Tuesday, August 21, 2012

The Brooder

I don't relish flying with brooders. They're among the worst kind to share a cockpit with for three or four days. Not that they're bad people or bad pilots. They generally fly well and are knowledgeable.

But the brooder goes for long periods without talking. You sense he is intensely probing something within his thought world. He's turning stuff over in his mind. He's different from the ponderer, the dreamer, the philosopher—he's got troubles. You know you're in for a long trip.

But then—without warning—the brooder opens up. Ah, now you know what's eating him. He's mad at the company. Maybe. Or, perhaps he just sees something interesting, or hears something funny on the radio. Laughs. Talks furiously for three minutes. You welcome the opportunity to engage him. But its over as quickly as it began. The brood is back.

Another thing you can expect with the brooder is fixation on a subject. He will exhibit little interest in what interests you, but he will assail you with what interests him, and he will revisit the topic at intervals between brooding periods. If he puts forth an opinion that he is passionate about you can count on it being resurrected over and over again.

With brooders, you use your peripheral vision a lot—and I mean a lot. You'll be reading or scanning, or whatever, and out of the corner of your eye, you'll watch him. You cut eyes toward the center console and pretend to be looking at the switches but you're really trying to get a better angle on what the brooder is up to without risking eye contact with him. You don't want him to know he is being watched, because—in his mysterious perspective of things—that could pose a problem for him.

Brooders make unusual sounds. The most common ones are sighs. You may also hear heavy breaths being taken in or let out, lips popping and tongue clicking. These noises are usually not associated with any talk or other actions.

His movements tend to be a bit jerky—almost bird-like. You notice a flash of a hand in your periphery and cut eyes toward him, but you're too late. His hands are at rest again. Sometimes he glances abruptly at you, then quickly turns away.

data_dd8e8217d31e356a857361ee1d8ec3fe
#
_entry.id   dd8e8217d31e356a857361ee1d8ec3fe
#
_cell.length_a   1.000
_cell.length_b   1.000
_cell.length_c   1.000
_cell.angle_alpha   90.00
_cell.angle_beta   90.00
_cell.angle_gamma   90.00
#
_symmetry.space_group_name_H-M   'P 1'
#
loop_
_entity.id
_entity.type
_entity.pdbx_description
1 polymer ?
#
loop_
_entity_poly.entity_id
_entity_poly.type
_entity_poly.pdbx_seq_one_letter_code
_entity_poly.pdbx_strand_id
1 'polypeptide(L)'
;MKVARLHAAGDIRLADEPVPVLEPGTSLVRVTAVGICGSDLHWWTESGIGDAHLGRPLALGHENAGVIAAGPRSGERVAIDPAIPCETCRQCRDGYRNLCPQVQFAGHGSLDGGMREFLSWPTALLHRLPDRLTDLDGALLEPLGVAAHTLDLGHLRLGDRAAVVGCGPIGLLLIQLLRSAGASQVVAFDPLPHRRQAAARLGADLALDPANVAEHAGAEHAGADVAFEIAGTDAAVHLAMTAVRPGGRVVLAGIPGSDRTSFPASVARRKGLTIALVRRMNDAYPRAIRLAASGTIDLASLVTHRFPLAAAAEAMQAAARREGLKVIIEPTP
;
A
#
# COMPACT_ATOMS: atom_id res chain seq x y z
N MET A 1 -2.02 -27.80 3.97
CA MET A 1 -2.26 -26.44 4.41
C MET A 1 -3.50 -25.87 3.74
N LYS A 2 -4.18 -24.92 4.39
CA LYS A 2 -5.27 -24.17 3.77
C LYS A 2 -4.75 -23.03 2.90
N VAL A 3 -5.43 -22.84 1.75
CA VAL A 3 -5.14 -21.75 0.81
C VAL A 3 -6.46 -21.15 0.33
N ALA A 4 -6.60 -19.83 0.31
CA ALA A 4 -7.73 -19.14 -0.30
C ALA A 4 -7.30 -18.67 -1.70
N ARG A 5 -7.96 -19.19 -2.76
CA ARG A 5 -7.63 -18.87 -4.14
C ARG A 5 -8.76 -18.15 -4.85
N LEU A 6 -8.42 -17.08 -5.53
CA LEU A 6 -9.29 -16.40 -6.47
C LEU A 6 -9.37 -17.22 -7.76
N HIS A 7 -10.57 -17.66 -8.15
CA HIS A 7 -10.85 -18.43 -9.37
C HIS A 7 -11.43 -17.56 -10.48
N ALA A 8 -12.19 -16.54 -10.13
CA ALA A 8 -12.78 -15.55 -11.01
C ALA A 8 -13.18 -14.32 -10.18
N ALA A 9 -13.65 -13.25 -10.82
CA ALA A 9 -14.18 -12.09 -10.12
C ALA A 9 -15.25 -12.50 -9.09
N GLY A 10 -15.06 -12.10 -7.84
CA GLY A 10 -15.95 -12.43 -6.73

One particular brooder I recently flew with spent a lot of time on his cell phone, fiddling with it, playing games, reading downloads, or whatever. You learn quickly not to engage the brooder when he is doing something like that. Unless it relates to one of his pet subjects, he will not respond. When you see him put the phone, or other object of his intense interest away, he may exhibit a slight interest in what you say or ask.

On layover the brooder often morphs into a human. When he downs a couple of beers he opens up and talks about his life and even takes an interest in yours. You actually enjoy an evening with him. You think you have established a rapport—a friendship even. But you're wrong. Next day he returns to his curious ways.

After the third day of this you start to get antsy. You keep asking yourself, Does this guy have something that's eating at him or does he have a problem with me? You start evaluating yourself. Every move you make, every thing you say now becomes carefully calculated. You start to take on his traits. Now you've become a brooder as well.

The hours turn into days. The end of the trip is a long time coming and when it does, your home never looked so good. You will watch your schedule in the weeks ahead, wary of the appearance of his name on it once again. Happily the next trip out you are back with one of the many outstanding guys and gals you fly with and the brooder is forgotten, until you see his name on your next trip.